Funerals and Weddings

The Scottish Government has set different limits for services dependent on the COVID-19 Protection Level in which a congregation or parish sits. The maximum numbers for each type of service may not be able to be met within safe building limits with physical distancing and congregations should ensure that expectations of people making use of the buildings are set at an early stage in discussions (for detailed numbers for each service please see the wedding or funeral sections).

Where these services take place in a church building the congregation have responsibility for ensuring these numbers are adhered to. When a minister or deacon conducts a service in another location they should ensure they are comfortable with the arrangements for controlling numbers.

Whenever church buildings are used for additional services such as weddings or funerals, care must be taken by the congregation to ensure that appropriate cleaning and disinfection of the church buildings takes place before the church building is reused. Where this is less than 72 hours after the funeral service, extra care must be taken.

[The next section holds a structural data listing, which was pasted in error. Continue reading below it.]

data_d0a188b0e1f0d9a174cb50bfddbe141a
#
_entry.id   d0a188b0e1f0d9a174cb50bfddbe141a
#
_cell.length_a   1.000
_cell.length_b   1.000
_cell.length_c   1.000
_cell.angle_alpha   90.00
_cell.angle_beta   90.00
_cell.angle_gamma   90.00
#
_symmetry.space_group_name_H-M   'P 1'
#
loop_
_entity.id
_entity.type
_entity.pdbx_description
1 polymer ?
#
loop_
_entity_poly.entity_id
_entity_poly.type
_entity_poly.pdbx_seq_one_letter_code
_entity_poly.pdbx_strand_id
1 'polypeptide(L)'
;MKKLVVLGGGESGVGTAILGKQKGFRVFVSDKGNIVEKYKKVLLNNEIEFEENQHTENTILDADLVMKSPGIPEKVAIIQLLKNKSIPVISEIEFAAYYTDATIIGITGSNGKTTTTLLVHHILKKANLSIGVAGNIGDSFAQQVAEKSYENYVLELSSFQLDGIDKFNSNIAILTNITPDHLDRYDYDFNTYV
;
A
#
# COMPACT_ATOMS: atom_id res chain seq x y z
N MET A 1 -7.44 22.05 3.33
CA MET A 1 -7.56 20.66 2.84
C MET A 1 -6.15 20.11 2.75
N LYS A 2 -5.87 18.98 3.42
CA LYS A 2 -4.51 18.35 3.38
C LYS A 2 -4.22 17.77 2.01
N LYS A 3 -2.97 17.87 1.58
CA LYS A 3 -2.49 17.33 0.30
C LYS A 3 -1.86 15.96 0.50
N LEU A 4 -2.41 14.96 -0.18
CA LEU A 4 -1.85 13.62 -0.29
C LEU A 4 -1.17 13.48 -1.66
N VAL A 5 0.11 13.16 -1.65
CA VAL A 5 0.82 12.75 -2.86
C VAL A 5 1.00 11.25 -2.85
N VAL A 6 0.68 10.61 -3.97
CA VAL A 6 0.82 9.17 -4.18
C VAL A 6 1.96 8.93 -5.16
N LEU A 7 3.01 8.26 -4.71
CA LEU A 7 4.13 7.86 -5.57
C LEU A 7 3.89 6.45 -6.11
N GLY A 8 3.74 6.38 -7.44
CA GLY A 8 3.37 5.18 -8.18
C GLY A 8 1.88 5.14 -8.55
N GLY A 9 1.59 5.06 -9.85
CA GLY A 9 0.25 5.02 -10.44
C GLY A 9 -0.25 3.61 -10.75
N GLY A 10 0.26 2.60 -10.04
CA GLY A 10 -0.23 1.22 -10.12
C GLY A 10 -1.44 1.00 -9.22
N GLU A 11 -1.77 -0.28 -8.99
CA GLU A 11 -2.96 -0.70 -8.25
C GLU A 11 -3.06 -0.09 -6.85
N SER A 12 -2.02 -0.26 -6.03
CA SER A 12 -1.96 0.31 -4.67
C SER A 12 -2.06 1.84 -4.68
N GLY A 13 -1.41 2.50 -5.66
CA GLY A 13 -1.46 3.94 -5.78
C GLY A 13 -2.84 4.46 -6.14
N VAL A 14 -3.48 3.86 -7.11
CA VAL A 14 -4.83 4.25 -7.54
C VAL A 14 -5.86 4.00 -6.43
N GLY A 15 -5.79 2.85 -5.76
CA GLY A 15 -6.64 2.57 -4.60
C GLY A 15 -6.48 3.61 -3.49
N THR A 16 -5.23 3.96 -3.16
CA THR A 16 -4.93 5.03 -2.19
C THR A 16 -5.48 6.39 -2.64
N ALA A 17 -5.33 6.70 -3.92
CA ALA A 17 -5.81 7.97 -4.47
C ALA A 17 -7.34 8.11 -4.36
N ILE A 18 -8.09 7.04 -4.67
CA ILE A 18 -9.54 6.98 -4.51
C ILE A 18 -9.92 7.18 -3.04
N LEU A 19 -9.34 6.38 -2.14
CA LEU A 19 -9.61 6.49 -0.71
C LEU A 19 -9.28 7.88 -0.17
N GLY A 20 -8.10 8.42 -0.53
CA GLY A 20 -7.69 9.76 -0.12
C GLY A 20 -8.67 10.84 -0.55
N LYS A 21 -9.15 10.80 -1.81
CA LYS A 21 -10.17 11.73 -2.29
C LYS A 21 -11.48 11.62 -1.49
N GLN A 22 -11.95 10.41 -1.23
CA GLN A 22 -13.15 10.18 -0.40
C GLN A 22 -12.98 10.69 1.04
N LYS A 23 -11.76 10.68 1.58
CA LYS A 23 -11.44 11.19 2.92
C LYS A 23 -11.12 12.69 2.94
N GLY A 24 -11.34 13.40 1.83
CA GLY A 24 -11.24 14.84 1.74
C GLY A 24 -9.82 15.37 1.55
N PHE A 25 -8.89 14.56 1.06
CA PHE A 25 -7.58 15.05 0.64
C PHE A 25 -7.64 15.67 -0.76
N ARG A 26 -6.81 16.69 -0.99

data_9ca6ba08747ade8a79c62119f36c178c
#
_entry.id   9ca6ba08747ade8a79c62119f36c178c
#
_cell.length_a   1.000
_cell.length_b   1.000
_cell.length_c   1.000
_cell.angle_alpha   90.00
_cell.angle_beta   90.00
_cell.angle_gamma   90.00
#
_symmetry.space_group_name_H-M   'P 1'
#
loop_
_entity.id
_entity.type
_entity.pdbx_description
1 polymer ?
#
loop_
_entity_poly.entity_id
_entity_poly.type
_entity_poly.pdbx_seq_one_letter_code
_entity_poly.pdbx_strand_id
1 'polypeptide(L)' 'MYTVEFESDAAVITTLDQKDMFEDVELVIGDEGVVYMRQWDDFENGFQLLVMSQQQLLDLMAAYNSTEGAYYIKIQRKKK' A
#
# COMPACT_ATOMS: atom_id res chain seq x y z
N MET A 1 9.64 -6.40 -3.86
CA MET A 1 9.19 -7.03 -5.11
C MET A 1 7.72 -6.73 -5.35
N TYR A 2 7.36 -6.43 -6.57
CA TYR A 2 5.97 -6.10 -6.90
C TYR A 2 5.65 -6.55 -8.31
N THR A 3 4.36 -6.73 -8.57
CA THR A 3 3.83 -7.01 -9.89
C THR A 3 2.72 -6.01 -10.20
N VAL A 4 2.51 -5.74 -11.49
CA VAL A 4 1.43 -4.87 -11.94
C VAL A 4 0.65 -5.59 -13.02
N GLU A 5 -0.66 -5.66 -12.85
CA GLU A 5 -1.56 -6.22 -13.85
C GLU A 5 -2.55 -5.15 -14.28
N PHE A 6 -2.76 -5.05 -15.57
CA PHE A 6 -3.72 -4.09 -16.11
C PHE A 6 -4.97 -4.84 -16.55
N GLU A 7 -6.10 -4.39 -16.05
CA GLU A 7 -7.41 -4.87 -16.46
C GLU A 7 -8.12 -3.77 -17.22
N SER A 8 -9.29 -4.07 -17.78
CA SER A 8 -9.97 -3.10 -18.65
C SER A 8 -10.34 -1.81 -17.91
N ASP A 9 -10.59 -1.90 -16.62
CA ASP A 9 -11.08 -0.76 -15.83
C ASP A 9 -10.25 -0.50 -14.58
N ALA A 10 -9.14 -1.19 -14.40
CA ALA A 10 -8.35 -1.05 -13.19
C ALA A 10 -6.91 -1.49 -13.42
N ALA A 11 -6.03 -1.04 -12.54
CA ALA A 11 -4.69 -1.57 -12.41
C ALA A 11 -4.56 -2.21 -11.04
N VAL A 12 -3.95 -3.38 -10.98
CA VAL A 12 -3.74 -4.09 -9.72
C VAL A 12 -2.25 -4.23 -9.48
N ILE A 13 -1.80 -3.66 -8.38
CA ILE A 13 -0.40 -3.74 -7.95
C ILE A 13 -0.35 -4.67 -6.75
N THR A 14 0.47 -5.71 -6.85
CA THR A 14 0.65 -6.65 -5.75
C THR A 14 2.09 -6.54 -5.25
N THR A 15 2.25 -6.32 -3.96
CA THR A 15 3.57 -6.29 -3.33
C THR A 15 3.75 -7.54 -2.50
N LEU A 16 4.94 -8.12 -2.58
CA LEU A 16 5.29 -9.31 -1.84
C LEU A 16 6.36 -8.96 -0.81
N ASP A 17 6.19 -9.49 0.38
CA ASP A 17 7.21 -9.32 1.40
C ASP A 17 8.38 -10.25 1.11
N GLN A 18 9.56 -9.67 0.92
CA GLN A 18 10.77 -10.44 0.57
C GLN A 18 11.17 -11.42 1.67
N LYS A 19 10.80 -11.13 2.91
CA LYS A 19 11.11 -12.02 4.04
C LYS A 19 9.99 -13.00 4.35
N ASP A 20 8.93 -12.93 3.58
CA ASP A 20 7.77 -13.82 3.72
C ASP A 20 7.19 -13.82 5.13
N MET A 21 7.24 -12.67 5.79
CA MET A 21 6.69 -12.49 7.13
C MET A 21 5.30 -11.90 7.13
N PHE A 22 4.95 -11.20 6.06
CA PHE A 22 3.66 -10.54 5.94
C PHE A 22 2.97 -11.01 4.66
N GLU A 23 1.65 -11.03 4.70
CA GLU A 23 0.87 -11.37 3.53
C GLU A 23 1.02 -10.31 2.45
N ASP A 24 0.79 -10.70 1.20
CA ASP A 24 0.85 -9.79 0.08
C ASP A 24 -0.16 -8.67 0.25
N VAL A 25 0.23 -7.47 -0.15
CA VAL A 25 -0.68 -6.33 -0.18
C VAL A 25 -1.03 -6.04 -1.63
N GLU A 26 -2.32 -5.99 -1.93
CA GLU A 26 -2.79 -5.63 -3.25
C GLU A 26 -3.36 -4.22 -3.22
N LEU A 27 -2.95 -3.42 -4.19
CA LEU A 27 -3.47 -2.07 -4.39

Weddings

The maximum number for weddings are as follows:

  • Level 4 – five (couple, witnesses and celebrant) or six if an interpreter is required until 26 April 2021, thereafter 20
  • Level 3 – 50
  • Level 2 – 50
  • Level 1 – 100
  • Level 0 - 200

Whereas the maximum numbers at level 4 includes the celebrant (until 26 April 2021), in all other levels the maximum number includes all those at the ceremony including the couple, the witnesses, photographer and guests but excludes the celebrant and those employed or volunteering at the venue to facilitate to marriage.

It is important that congregations work with couples to ensure that they understand the maximum numbers are with physical distancing in place and that it is unlikely that they will be able to invite the number outlined in the Scottish Government Framework in many church buildings (or even hotels), especially in level 1 and 0 areas.